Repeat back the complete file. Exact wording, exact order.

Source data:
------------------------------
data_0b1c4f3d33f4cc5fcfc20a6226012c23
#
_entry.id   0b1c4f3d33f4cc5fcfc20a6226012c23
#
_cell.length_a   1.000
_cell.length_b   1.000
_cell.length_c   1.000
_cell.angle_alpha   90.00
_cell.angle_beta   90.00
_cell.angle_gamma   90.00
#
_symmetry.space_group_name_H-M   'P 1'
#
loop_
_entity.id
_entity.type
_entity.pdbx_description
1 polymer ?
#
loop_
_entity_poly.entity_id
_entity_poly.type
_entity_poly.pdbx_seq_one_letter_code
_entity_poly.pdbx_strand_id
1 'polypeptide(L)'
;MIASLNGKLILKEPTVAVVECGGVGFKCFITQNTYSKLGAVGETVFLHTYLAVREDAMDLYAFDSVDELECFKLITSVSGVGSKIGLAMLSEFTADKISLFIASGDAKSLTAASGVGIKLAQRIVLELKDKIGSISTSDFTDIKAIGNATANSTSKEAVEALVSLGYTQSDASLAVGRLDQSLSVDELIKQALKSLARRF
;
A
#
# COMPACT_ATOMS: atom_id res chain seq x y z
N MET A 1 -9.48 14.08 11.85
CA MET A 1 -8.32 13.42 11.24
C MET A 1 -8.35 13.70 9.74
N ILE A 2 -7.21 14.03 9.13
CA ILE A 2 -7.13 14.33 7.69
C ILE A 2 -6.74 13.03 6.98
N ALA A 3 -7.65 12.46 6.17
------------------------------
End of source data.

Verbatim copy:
data_0b1c4f3d33f4cc5fcfc20a6226012c23
#
_entry.id   0b1c4f3d33f4cc5fcfc20a6226012c23
#
_cell.length_a   1.000
_cell.length_b   1.000
_cell.length_c   1.000
_cell.angle_alpha   90.00
_cell.angle_beta   90.00
_cell.angle_gamma   90.00
#
_symmetry.space_group_name_H-M   'P 1'
#
loop_
_entity.id
_entity.type
_entity.pdbx_description
1 polymer ?
#
loop_
_entity_poly.entity_id
_entity_poly.type
_entity_poly.pdbx_seq_one_letter_code
_entity_poly.pdbx_strand_id
1 'polypeptide(L)'
;MIASLNGKLILKEPTVAVVECGGVGFKCFITQNTYSKLGAVGETVFLHTYLAVREDAMDLYAFDSVDELECFKLITSVSGVGSKIGLAMLSEFTADKISLFIASGDAKSLTAASGVGIKLAQRIVLELKDKIGSISTSDFTDIKAIGNATANSTSKEAVEALVSLGYTQSDASLAVGRLDQSLSVDELIKQALKSLARRF
;
A
#
# COMPACT_ATOMS: atom_id res chain seq x y z
N MET A 1 -9.48 14.08 11.85
CA MET A 1 -8.32 13.42 11.24
C MET A 1 -8.35 13.70 9.74
N ILE A 2 -7.21 14.03 9.13
CA ILE A 2 -7.13 14.33 7.69
C ILE A 2 -6.74 13.03 6.98
N ALA A 3 -7.65 12.46 6.17